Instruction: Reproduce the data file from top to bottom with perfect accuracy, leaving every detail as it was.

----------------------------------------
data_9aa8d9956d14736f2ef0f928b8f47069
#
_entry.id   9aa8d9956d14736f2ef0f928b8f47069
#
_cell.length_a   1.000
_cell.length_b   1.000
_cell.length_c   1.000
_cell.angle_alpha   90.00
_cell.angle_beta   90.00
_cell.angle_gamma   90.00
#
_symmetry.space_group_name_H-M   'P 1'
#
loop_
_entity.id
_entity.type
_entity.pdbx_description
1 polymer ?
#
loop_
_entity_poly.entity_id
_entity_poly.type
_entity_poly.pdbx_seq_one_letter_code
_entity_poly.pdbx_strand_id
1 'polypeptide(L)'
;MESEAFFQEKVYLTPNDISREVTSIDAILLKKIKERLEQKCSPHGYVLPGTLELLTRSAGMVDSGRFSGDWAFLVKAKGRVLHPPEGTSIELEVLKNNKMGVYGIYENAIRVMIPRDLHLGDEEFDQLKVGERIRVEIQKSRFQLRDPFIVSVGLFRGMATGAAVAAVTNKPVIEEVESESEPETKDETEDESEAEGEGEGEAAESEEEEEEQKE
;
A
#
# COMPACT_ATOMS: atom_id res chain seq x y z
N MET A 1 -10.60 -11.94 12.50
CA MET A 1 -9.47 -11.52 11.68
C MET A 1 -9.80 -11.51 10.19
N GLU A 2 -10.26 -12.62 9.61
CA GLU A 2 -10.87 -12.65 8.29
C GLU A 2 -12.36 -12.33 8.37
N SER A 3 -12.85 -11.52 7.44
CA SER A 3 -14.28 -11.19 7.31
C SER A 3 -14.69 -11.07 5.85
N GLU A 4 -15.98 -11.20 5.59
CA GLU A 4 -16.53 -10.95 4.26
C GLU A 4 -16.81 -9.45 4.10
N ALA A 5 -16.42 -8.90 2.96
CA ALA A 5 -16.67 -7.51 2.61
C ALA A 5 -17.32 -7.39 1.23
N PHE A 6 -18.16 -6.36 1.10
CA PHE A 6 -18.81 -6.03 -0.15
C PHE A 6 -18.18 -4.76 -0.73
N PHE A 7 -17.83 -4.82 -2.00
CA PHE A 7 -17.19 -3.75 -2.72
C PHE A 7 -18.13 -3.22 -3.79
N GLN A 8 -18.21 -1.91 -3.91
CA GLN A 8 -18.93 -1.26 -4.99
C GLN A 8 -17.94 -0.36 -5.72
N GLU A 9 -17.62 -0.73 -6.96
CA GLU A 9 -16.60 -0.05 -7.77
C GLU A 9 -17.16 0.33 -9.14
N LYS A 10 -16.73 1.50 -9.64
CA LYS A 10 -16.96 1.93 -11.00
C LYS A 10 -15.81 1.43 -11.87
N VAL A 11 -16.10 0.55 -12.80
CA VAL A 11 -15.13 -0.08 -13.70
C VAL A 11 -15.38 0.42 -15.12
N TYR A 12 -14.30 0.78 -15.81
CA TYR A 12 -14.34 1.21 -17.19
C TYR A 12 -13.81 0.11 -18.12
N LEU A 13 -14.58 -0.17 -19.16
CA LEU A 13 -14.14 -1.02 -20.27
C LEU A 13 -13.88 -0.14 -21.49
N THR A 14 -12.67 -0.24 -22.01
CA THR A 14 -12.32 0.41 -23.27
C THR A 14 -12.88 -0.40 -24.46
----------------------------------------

data_9aa8d9956d14736f2ef0f928b8f47069
#
_entry.id   9aa8d9956d14736f2ef0f928b8f47069
#
_cell.length_a   1.000
_cell.length_b   1.000
_cell.length_c   1.000
_cell.angle_alpha   90.00
_cell.angle_beta   90.00
_cell.angle_gamma   90.00
#
_symmetry.space_group_name_H-M   'P 1'
#
loop_
_entity.id
_entity.type
_entity.pdbx_description
1 polymer ?
#
loop_
_entity_poly.entity_id
_entity_poly.type
_entity_poly.pdbx_seq_one_letter_code
_entity_poly.pdbx_strand_id
1 'polypeptide(L)'
;MESEAFFQEKVYLTPNDISREVTSIDAILLKKIKERLEQKCSPHGYVLPGTLELLTRSAGMVDSGRFSGDWAFLVKAKGRVLHPPEGTSIELEVLKNNKMGVYGIYENAIRVMIPRDLHLGDEEFDQLKVGERIRVEIQKSRFQLRDPFIVSVGLFRGMATGAAVAAVTNKPVIEEVESESEPETKDETEDESEAEGEGEGEAAESEEEEEEQKE
;
A
#
# COMPACT_ATOMS: atom_id res chain seq x y z
N MET A 1 -10.60 -11.94 12.50
CA MET A 1 -9.47 -11.52 11.68
C MET A 1 -9.80 -11.51 10.19
N GLU A 2 -10.26 -12.62 9.61
CA GLU A 2 -10.87 -12.65 8.29
C GLU A 2 -12.36 -12.33 8.37
N SER A 3 -12.85 -11.52 7.44
CA SER A 3 -14.28 -11.19 7.31
C SER A 3 -14.69 -11.07 5.85
N GLU A 4 -15.98 -11.20 5.59
CA GLU A 4 -16.53 -10.95 4.26
C GLU A 4 -16.81 -9.45 4.10
N ALA A 5 -16.42 -8.90 2.96
CA ALA A 5 -16.67 -7.51 2.61
C ALA A 5 -17.32 -7.39 1.23
N PHE A 6 -18.16 -6.36 1.10
CA PHE A 6 -18.81 -6.03 -0.15
C PHE A 6 -18.18 -4.76 -0.73
N PHE A 7 -17.83 -4.82 -2.00
CA PHE A 7 -17.19 -3.75 -2.72
C PHE A 7 -18.13 -3.22 -3.79
N GLN A 8 -18.21 -1.91 -3.91
CA GLN A 8 -18.93 -1.26 -4.99
C GLN A 8 -17.94 -0.36 -5.72
N GLU A 9 -17.62 -0.73 -6.96
CA GLU A 9 -16.60 -0.05 -7.77
C GLU A 9 -17.16 0.33 -9.14
N LYS A 10 -16.73 1.50 -9.64
CA LYS A 10 -16.96 1.93 -11.00
C LYS A 10 -15.81 1.43 -11.87
N VAL A 11 -16.10 0.55 -12.80
CA VAL A 11 -15.13 -0.08 -13.70
C VAL A 11 -15.38 0.42 -15.12
N TYR A 12 -14.30 0.78 -15.81
CA TYR A 12 -14.34 1.21 -17.19
C TYR A 12 -13.81 0.11 -18.12
N LEU A 13 -14.58 -0.17 -19.16
CA LEU A 13 -14.14 -1.02 -20.27
C LEU A 13 -13.88 -0.14 -21.49
N THR A 14 -12.67 -0.24 -22.01
CA THR A 14 -12.32 0.41 -23.27
C THR A 14 -12.88 -0.40 -24.46